In 2018, Canada passed a federal carbon pricing law in an effort to reduce greenhouse gas emissions. The Greenhouse Gas Pollution Pricing Act was designed to not interfere with any provinces that had independently put a price on carbon, so long as a province’s system met the requirements of the federal law. In provinces that hadn’t acted, the federal scheme would kick in instead.
That scheme involved a tax on fuels starting at CAD$20 per ton of CO2, rising to CAD$50 by 2022.
On Friday, the government announced its plan for the program through 2030. Although the price was increasing by CAD$10 each year through 2022, it will now go up by CAD$15 each year afterward. That means it would reach CAD$170 per ton of CO2 in 2030—notably higher than current prices around the world. For this reason, the announcement also notes that the government will “explore the potential of border carbon adjustments”—a type of import tax meant to protect domestic industry from goods produced in countries without similar carbon taxes.
It all goes back
The tax revenue is distributed back to the populace, with 90 percent going to individuals and 10 percent used for businesses and institutions (including hospitals) that can’t really pass on increased costs. Individual payments are scaled progressively based on income, and the government estimates that 80 percent of households should receive a bit more than they paid. Of course, if you can reduce fossil fuel use, you’ll pay less in increased costs while still receiving the same rebate payment, providing additional incentive.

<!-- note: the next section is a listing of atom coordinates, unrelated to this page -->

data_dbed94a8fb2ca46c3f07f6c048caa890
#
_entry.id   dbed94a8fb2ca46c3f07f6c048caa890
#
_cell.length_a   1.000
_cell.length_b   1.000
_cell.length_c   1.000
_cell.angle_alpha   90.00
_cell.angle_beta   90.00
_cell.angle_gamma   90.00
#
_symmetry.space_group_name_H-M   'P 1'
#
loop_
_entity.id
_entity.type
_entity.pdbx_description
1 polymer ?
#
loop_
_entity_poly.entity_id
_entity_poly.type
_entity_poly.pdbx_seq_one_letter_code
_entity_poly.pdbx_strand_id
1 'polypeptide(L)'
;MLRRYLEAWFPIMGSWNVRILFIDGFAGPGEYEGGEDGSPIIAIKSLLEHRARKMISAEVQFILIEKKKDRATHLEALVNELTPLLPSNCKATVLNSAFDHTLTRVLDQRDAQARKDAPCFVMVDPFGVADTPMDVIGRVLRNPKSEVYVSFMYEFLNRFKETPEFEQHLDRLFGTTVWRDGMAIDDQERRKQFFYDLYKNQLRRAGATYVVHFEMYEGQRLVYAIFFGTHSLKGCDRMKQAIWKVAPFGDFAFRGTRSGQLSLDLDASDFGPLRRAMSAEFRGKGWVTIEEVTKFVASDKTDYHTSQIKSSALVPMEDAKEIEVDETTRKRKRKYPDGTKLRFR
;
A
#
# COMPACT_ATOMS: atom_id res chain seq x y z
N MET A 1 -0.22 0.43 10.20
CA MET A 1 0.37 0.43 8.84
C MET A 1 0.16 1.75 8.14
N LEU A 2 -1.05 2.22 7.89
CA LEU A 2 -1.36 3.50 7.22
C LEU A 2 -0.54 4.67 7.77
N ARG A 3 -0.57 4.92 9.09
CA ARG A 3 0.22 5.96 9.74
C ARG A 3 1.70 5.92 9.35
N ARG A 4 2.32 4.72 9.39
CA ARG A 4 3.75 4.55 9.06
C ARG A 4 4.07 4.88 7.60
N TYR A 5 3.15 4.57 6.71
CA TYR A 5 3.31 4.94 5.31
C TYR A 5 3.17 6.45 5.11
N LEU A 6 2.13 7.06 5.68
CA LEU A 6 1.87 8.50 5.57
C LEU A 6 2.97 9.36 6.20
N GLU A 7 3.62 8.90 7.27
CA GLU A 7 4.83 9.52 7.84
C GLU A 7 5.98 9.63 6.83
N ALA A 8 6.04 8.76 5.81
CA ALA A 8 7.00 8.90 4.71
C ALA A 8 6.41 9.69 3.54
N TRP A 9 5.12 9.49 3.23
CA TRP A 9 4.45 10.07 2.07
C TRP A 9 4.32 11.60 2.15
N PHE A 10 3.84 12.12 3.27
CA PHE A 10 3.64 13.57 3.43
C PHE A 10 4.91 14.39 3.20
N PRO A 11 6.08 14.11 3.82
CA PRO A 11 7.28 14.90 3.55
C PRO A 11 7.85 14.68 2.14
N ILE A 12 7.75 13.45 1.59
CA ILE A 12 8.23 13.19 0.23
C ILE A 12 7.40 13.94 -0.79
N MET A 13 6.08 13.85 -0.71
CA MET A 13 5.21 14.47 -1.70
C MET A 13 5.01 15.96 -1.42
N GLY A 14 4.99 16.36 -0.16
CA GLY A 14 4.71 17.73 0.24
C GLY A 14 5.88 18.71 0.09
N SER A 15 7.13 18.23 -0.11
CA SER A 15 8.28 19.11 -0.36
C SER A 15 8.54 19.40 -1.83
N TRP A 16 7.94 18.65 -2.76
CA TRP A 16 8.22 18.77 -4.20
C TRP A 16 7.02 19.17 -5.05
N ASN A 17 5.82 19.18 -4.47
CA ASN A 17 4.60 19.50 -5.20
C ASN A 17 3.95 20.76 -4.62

A separate portion of the program established a cap-and-trade system for large industry, setting a limit on emissions and proportionally assigning permits that can be traded.
These new, higher prices will substantially increase the tax revenue that gets redistributed. The cost also means that some of the more expensive forms of emissions mitigation—like capturing CO2 from smokestacks or ambient air and injecting it underground—can become economically viable.
Canada’s goal is for its 2030 emissions to be 30 percent below 2005 levels, and the new carbon prices were selected to achieve that. The announcement also includes CAD$15 billion in other initiatives, including subsidies for home energy efficiency improvements and electric vehicles.
Costs and payments
According to CBC News, the 2030 carbon price would add about CAD$0.38 per liter to the cost of gasoline. (It currently averages around CAD$1.00-1.20 per liter.) But the rebate payments in 2030 would range (based on the average fuel expenditures of each province and territory) from around CAD$2,000 to almost CAD$4,000 per year for a family of four.
As for the provinces running their own carbon tax program, like British Columbia, the federal government says it will review the current requirements and “engage with provinces and territories as well as with Indigenous Peoples on these proposals over the coming months.” Provincial programs are currently required to at least equal the federal price by 2022, though, so they may have to follow the same 2030 timeline.
Court cases challenging the constitutionality of the 2018 law are ongoing, but none has been successful so far.